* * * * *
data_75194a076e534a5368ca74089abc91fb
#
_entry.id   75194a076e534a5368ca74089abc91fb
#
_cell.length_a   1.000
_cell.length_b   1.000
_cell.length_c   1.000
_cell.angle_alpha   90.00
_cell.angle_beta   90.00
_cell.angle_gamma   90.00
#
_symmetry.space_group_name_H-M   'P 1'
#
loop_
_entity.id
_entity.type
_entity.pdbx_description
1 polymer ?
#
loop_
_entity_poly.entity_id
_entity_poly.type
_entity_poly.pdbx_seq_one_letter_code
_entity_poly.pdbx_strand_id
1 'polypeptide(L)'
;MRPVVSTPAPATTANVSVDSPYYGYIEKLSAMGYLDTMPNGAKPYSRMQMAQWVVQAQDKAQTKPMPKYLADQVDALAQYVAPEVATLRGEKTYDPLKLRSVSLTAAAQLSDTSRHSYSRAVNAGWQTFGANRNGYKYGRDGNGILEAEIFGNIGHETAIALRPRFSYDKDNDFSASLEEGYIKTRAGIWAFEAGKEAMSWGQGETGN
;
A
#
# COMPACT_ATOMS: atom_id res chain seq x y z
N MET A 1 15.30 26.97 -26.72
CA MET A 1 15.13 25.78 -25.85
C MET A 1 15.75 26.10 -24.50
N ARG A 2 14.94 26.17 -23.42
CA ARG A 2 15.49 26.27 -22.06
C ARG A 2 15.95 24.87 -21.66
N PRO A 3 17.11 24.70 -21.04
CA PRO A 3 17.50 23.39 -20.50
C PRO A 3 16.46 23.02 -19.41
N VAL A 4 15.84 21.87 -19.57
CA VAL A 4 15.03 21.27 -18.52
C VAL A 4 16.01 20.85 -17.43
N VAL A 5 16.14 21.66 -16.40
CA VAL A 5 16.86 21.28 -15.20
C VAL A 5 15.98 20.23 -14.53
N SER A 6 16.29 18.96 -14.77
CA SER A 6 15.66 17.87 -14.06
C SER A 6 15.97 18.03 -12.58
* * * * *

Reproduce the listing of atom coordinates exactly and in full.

data_75194a076e534a5368ca74089abc91fb
#
_entry.id   75194a076e534a5368ca74089abc91fb
#
_cell.length_a   1.000
_cell.length_b   1.000
_cell.length_c   1.000
_cell.angle_alpha   90.00
_cell.angle_beta   90.00
_cell.angle_gamma   90.00
#
_symmetry.space_group_name_H-M   'P 1'
#
loop_
_entity.id
_entity.type
_entity.pdbx_description
1 polymer ?
#
loop_
_entity_poly.entity_id
_entity_poly.type
_entity_poly.pdbx_seq_one_letter_code
_entity_poly.pdbx_strand_id
1 'polypeptide(L)'
;MRPVVSTPAPATTANVSVDSPYYGYIEKLSAMGYLDTMPNGAKPYSRMQMAQWVVQAQDKAQTKPMPKYLADQVDALAQYVAPEVATLRGEKTYDPLKLRSVSLTAAAQLSDTSRHSYSRAVNAGWQTFGANRNGYKYGRDGNGILEAEIFGNIGHETAIALRPRFSYDKDNDFSASLEEGYIKTRAGIWAFEAGKEAMSWGQGETGN
;
A
#
# COMPACT_ATOMS: atom_id res chain seq x y z
N MET A 1 15.30 26.97 -26.72
CA MET A 1 15.13 25.78 -25.85
C MET A 1 15.75 26.10 -24.50
N ARG A 2 14.94 26.17 -23.42
CA ARG A 2 15.49 26.27 -22.06
C ARG A 2 15.95 24.87 -21.66
N PRO A 3 17.11 24.70 -21.04
CA PRO A 3 17.50 23.39 -20.50
C PRO A 3 16.46 23.02 -19.41
N VAL A 4 15.84 21.87 -19.57
CA VAL A 4 15.03 21.27 -18.52
C VAL A 4 16.01 20.85 -17.43
N VAL A 5 16.14 21.66 -16.40
CA VAL A 5 16.86 21.28 -15.20
C VAL A 5 15.98 20.23 -14.53
N SER A 6 16.29 18.96 -14.77
CA SER A 6 15.66 17.87 -14.06
C SER A 6 15.97 18.03 -12.58